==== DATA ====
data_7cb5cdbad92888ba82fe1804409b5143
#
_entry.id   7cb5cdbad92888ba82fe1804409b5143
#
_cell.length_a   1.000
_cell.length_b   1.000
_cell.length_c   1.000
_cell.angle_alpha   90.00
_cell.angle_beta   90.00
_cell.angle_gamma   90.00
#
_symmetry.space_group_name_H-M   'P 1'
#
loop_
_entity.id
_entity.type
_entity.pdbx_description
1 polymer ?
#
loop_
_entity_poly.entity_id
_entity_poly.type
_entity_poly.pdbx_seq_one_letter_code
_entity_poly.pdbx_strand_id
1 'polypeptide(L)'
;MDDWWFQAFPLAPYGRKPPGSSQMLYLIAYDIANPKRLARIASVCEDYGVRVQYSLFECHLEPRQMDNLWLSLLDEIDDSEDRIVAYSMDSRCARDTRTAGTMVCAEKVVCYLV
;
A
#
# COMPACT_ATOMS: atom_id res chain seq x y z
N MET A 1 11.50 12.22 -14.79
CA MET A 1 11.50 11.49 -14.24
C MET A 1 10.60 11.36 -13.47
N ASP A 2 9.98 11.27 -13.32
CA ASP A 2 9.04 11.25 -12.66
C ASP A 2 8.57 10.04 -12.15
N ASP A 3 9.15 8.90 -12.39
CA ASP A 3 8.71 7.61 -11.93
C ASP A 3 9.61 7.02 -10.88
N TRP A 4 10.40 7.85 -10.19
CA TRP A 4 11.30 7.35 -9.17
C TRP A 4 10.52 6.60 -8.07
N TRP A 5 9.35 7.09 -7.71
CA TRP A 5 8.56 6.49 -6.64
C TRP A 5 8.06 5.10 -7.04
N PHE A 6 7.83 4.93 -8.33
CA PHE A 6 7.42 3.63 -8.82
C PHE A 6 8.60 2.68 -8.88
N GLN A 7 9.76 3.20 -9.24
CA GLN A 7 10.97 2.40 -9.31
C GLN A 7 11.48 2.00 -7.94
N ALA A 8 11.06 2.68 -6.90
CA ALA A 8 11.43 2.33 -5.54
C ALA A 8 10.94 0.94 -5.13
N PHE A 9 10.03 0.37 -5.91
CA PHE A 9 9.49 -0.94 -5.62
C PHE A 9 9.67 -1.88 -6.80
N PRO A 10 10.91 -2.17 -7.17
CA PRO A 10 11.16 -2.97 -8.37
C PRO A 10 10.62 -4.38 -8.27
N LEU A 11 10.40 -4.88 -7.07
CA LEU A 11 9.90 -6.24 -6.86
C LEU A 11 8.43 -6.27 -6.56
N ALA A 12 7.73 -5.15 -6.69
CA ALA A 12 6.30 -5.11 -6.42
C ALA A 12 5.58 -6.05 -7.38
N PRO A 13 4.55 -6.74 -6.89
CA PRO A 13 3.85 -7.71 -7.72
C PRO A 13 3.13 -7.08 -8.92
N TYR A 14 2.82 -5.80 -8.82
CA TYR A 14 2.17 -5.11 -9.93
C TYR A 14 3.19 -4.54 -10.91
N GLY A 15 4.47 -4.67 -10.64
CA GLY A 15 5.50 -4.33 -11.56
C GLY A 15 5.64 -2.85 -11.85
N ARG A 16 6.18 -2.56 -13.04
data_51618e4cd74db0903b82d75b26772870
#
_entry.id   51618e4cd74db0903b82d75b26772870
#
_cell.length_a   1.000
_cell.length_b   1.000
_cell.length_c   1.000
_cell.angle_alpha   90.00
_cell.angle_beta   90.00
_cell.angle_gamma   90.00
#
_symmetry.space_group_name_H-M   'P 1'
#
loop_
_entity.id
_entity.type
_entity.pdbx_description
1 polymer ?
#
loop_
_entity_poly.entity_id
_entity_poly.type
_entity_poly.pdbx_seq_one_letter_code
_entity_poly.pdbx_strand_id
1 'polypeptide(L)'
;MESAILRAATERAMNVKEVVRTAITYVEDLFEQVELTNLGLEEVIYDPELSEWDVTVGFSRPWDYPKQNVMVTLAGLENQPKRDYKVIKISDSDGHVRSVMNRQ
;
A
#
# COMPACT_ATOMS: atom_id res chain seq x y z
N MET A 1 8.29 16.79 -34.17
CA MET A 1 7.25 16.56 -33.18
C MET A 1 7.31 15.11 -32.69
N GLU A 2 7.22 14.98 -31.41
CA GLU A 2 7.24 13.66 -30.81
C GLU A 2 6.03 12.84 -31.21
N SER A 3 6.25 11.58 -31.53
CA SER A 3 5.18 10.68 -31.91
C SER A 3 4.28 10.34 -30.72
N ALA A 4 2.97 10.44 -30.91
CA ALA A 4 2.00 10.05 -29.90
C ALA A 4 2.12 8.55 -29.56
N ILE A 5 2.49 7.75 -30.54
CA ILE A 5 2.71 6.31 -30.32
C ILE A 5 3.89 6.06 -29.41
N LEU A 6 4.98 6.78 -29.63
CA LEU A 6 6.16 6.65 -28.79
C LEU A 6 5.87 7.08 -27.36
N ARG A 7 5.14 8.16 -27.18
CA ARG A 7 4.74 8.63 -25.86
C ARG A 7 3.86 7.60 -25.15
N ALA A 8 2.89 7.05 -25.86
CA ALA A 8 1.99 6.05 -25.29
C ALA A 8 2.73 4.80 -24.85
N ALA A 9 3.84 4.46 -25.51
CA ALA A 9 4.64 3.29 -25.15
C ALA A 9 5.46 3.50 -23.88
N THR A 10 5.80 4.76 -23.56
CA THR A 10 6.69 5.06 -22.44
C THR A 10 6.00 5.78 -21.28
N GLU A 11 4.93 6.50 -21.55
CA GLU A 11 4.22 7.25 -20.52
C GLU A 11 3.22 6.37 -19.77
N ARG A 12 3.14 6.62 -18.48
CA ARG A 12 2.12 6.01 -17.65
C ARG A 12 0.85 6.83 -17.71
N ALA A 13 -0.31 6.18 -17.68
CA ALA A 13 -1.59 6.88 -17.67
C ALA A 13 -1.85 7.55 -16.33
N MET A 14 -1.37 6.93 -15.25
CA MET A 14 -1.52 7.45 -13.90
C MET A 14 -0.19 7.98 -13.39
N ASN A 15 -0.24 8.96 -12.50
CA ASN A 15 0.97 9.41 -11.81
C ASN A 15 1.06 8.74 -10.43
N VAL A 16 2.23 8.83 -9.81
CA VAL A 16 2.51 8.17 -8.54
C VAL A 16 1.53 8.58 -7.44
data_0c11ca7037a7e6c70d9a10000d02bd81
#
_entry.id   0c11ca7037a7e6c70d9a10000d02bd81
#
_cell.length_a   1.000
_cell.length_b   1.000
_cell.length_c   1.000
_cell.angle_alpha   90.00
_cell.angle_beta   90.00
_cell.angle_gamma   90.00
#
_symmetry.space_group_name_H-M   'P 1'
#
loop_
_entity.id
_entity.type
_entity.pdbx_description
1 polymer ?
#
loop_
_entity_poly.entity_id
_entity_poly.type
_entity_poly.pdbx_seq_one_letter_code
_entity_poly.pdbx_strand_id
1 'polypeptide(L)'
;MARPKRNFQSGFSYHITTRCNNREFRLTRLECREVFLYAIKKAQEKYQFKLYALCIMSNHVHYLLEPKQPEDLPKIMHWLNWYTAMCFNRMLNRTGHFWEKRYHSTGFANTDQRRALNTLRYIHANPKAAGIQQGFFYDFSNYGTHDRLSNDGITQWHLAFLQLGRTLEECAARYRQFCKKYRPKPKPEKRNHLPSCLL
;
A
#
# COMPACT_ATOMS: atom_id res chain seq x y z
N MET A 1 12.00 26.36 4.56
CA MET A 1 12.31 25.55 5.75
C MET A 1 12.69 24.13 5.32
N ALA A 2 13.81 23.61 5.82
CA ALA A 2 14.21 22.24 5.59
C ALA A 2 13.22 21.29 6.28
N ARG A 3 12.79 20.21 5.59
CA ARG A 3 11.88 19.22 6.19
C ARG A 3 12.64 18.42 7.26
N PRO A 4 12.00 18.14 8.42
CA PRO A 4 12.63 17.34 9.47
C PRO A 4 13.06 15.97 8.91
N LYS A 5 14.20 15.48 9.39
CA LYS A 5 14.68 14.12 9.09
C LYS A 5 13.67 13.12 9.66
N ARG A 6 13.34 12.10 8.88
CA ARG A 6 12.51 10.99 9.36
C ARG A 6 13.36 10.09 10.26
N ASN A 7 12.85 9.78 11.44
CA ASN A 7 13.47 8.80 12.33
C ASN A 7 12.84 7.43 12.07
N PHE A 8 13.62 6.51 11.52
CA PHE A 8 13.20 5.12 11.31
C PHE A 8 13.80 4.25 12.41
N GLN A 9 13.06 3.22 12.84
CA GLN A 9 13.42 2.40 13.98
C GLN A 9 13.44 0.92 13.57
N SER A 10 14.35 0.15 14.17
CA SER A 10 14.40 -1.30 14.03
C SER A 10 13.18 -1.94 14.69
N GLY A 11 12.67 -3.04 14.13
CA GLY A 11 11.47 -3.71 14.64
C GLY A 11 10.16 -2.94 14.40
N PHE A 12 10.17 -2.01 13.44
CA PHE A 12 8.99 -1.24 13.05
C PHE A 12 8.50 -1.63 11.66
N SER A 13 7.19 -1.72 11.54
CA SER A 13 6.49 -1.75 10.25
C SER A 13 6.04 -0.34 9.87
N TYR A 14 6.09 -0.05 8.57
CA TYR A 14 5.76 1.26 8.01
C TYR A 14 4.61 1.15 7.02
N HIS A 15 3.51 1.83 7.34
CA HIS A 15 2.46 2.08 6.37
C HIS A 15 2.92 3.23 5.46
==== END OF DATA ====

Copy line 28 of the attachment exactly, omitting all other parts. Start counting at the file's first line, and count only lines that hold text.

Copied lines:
A